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Gun Control Laws

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Catherine
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In light of the Virginia Tech Massacre, I've been thinking a lot about Gun Control laws, their usefulness, etcetera.

I don't find myself completely opposed to the idea of gun licenses, but I do find it frightening that there are a substantial amount of people who are 1) willing to blame guns for peoples' crimes and 2) willing to sacrifice their (and others') right to self-protection.

I recently got in an argument with my friend over the issue. When I said that such laws were unconsitutional, my friend replied, "i dont care whats constitutional...that was a different time....things change," I began to wonder, "Do people really think the Constitution such a shallow document," and "What, really, has changed?"

Anyway, here's the gist of the argument.

In defense of our right to own firearms:

[*] Where there is crime (i.e... everywhere, and always, with or without guns), people should have the right to defend themselves.

[*] A government/police force, even an uncorrupt, functioning, and efficient one, is NOT omniscient and omnipresent.

[*] Why, anyway, would we want to give a government or police force unchecked power against us? (Going back to why the founding Fathers wrote this right into the Constitution).

[*] No one is more responsible for your own safety/well-being than you are. No one CAN be more responsible.

[*] There is nothing immoral about a person protecting himself or herself. There is something immoral about preventing a person to do so.

My friend's/her roommates (when my friend could no longer argue) responses:

[*] Statistics in Europe show lower crime rates; Europe has strict gun control laws.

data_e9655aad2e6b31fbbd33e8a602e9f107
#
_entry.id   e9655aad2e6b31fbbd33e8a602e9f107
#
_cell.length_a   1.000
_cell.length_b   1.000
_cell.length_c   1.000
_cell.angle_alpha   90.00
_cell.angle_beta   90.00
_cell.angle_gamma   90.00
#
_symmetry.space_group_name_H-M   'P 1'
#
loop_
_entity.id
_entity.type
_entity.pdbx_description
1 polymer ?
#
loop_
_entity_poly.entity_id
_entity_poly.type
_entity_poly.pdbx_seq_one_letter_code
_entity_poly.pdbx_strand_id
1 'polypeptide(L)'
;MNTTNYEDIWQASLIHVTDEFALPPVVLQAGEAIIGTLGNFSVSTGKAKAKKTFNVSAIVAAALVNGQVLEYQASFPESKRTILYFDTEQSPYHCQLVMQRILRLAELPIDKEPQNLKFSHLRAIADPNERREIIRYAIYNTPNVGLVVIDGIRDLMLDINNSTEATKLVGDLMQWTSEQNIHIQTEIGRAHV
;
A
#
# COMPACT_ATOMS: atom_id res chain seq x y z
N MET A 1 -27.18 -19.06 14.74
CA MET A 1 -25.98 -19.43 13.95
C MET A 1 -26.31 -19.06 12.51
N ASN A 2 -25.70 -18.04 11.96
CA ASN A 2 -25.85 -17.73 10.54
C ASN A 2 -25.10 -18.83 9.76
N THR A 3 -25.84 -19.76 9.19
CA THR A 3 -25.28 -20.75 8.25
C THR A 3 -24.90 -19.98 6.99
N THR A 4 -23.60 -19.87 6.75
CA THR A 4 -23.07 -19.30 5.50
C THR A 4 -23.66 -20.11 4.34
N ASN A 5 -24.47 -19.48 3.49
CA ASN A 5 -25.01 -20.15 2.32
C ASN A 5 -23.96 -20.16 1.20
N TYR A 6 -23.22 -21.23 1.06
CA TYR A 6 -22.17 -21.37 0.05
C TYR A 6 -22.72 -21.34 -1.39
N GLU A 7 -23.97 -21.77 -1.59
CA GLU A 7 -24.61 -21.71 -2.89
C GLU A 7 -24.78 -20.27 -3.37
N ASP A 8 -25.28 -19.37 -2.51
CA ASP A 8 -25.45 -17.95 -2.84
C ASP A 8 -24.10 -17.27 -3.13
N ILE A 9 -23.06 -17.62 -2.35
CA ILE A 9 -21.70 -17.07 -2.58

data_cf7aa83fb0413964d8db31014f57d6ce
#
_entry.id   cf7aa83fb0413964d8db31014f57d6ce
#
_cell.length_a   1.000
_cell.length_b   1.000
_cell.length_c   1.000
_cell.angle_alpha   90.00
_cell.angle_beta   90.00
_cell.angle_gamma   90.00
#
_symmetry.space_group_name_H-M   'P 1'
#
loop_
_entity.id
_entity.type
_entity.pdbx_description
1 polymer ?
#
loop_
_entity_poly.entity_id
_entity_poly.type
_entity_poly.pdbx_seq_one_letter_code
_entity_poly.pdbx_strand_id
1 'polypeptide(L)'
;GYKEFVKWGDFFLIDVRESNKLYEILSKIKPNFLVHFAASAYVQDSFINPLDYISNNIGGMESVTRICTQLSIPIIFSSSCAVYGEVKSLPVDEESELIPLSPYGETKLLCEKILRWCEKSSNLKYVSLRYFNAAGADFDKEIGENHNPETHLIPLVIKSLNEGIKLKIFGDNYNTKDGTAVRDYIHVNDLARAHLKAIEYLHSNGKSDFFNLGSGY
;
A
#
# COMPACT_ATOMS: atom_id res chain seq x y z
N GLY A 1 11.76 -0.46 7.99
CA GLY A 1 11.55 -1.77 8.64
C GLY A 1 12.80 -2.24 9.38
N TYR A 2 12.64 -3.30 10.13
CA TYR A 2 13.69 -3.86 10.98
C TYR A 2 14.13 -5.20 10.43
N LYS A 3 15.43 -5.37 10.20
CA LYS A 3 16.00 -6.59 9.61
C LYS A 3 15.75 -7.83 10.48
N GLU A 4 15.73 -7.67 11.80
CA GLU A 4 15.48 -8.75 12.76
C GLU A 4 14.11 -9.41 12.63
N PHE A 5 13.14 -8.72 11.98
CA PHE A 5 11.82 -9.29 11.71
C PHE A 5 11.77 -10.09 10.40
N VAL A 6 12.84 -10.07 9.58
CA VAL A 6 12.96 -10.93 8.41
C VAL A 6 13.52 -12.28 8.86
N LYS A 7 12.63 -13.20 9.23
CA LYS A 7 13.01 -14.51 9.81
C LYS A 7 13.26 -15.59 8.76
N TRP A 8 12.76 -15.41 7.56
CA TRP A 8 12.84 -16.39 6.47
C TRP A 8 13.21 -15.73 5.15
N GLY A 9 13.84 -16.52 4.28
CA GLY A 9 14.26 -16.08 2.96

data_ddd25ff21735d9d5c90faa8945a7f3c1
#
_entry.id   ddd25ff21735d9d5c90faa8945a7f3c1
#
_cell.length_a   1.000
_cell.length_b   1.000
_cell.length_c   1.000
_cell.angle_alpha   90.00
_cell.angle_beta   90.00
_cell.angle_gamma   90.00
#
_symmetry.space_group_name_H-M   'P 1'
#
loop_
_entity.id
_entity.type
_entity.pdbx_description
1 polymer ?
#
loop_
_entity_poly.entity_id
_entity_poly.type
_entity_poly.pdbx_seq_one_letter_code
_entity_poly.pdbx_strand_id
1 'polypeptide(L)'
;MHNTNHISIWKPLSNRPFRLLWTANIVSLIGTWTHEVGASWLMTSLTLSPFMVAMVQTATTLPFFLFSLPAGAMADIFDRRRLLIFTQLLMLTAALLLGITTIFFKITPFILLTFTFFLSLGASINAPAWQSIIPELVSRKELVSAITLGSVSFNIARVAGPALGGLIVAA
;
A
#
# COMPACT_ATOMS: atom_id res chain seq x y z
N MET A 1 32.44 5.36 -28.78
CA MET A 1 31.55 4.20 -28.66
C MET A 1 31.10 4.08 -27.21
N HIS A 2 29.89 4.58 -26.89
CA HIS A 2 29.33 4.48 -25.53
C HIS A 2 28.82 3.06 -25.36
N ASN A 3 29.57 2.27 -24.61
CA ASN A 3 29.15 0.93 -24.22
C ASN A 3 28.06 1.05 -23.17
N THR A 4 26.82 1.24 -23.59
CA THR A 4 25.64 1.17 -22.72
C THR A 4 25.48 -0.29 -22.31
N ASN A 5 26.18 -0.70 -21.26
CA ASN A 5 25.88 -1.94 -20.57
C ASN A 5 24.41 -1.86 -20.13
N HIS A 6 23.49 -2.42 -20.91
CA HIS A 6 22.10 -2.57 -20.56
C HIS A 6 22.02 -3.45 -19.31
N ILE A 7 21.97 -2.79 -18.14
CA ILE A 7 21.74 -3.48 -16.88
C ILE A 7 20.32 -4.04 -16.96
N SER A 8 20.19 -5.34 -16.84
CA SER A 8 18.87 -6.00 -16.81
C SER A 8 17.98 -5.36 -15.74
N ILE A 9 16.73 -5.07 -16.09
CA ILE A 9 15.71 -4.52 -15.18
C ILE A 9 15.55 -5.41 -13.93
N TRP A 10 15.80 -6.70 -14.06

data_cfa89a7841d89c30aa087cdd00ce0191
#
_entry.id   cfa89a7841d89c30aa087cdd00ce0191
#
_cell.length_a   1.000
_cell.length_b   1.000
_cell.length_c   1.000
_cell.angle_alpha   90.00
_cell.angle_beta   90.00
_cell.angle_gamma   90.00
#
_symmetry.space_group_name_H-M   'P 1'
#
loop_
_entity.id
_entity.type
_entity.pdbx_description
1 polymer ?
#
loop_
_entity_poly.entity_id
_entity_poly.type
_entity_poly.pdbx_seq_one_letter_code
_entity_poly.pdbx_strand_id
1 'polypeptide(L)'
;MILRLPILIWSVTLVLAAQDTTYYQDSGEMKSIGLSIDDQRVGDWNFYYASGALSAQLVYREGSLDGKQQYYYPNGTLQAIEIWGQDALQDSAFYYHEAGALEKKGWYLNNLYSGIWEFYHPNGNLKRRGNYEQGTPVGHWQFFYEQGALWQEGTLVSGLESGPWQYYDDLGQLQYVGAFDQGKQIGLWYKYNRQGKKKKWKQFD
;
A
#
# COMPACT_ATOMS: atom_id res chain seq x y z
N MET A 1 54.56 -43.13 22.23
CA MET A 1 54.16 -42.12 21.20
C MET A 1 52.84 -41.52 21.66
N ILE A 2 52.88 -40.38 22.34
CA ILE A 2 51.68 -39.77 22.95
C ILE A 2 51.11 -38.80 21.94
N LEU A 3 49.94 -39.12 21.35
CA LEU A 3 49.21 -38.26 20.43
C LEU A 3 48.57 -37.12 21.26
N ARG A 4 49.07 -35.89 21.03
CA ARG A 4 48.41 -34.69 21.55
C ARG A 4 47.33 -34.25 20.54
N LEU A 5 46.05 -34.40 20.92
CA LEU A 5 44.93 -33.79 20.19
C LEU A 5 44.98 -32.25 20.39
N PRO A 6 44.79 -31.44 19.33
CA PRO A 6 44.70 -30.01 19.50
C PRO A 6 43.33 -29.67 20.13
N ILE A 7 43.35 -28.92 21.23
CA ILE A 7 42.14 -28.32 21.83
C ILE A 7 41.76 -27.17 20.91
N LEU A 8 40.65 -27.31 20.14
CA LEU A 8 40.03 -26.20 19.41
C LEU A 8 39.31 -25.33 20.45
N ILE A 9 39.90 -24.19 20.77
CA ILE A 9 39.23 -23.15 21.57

(My response: Correlation is not causality, therefore fallacious in ANY argument. That is not to mention that for every statistic, there is an opposite and equal statistic to refute it.)

[*] The U.S. was founded on the principle that the "militia" could be armed, not "random people."

(My response: This is actually untrue; the principle that a "militia", as opposed to citizens, could be armed was added in after 1900; furthermore, the idea of a militia is that it is made up of "random people.")

[*] Everyone else is incompetent. (My response: Prove it!)

What are everyone else's thoughts on gun control?

Edited by Catherine
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You have the positive argument properly articulated, per my cursory examination.

You're right about statistics. Not only have plenty of other statistics shown that gun control is disastrous, but there are other variables involved in other cultures. Look at Switzerland's ratio of gun ownership to gun crime versus the USA's. Very different societies and therefore they can't be compared directly.

I don't know where your friend got the idea that "the militia" rather than "random" people could be armed. I know the amendment is worded strangely but it goes like this:

"A well regulated militia, being necessary to the security of a free state, the right of the people to keep and bear arms, shall not be infringed."